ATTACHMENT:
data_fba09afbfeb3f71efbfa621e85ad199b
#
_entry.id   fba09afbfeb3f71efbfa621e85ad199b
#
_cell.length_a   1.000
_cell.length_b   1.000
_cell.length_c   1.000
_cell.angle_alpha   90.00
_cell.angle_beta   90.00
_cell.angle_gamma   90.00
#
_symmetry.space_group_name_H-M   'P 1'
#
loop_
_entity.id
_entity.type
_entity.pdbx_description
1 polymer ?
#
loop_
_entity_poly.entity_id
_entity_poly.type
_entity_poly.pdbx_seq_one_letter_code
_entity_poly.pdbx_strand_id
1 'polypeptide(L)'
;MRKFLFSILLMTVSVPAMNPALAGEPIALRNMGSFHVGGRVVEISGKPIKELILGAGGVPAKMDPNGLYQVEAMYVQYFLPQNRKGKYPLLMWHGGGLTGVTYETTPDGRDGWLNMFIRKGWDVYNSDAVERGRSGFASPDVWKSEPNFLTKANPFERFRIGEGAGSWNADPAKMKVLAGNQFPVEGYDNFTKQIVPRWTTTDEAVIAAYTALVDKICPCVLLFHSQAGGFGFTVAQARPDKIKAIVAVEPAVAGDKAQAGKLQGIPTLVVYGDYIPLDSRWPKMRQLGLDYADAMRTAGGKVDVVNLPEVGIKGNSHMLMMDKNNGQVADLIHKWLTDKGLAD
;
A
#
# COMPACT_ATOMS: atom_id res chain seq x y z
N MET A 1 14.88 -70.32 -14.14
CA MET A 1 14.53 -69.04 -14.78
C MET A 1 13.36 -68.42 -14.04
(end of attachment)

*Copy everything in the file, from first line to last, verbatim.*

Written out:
data_fba09afbfeb3f71efbfa621e85ad199b
#
_entry.id   fba09afbfeb3f71efbfa621e85ad199b
#
_cell.length_a   1.000
_cell.length_b   1.000
_cell.length_c   1.000
_cell.angle_alpha   90.00
_cell.angle_beta   90.00
_cell.angle_gamma   90.00
#
_symmetry.space_group_name_H-M   'P 1'
#
loop_
_entity.id
_entity.type
_entity.pdbx_description
1 polymer ?
#
loop_
_entity_poly.entity_id
_entity_poly.type
_entity_poly.pdbx_seq_one_letter_code
_entity_poly.pdbx_strand_id
1 'polypeptide(L)'
;MRKFLFSILLMTVSVPAMNPALAGEPIALRNMGSFHVGGRVVEISGKPIKELILGAGGVPAKMDPNGLYQVEAMYVQYFLPQNRKGKYPLLMWHGGGLTGVTYETTPDGRDGWLNMFIRKGWDVYNSDAVERGRSGFASPDVWKSEPNFLTKANPFERFRIGEGAGSWNADPAKMKVLAGNQFPVEGYDNFTKQIVPRWTTTDEAVIAAYTALVDKICPCVLLFHSQAGGFGFTVAQARPDKIKAIVAVEPAVAGDKAQAGKLQGIPTLVVYGDYIPLDSRWPKMRQLGLDYADAMRTAGGKVDVVNLPEVGIKGNSHMLMMDKNNGQVADLIHKWLTDKGLAD
;
A
#
# COMPACT_ATOMS: atom_id res chain seq x y z
N MET A 1 14.88 -70.32 -14.14
CA MET A 1 14.53 -69.04 -14.78
C MET A 1 13.36 -68.42 -14.04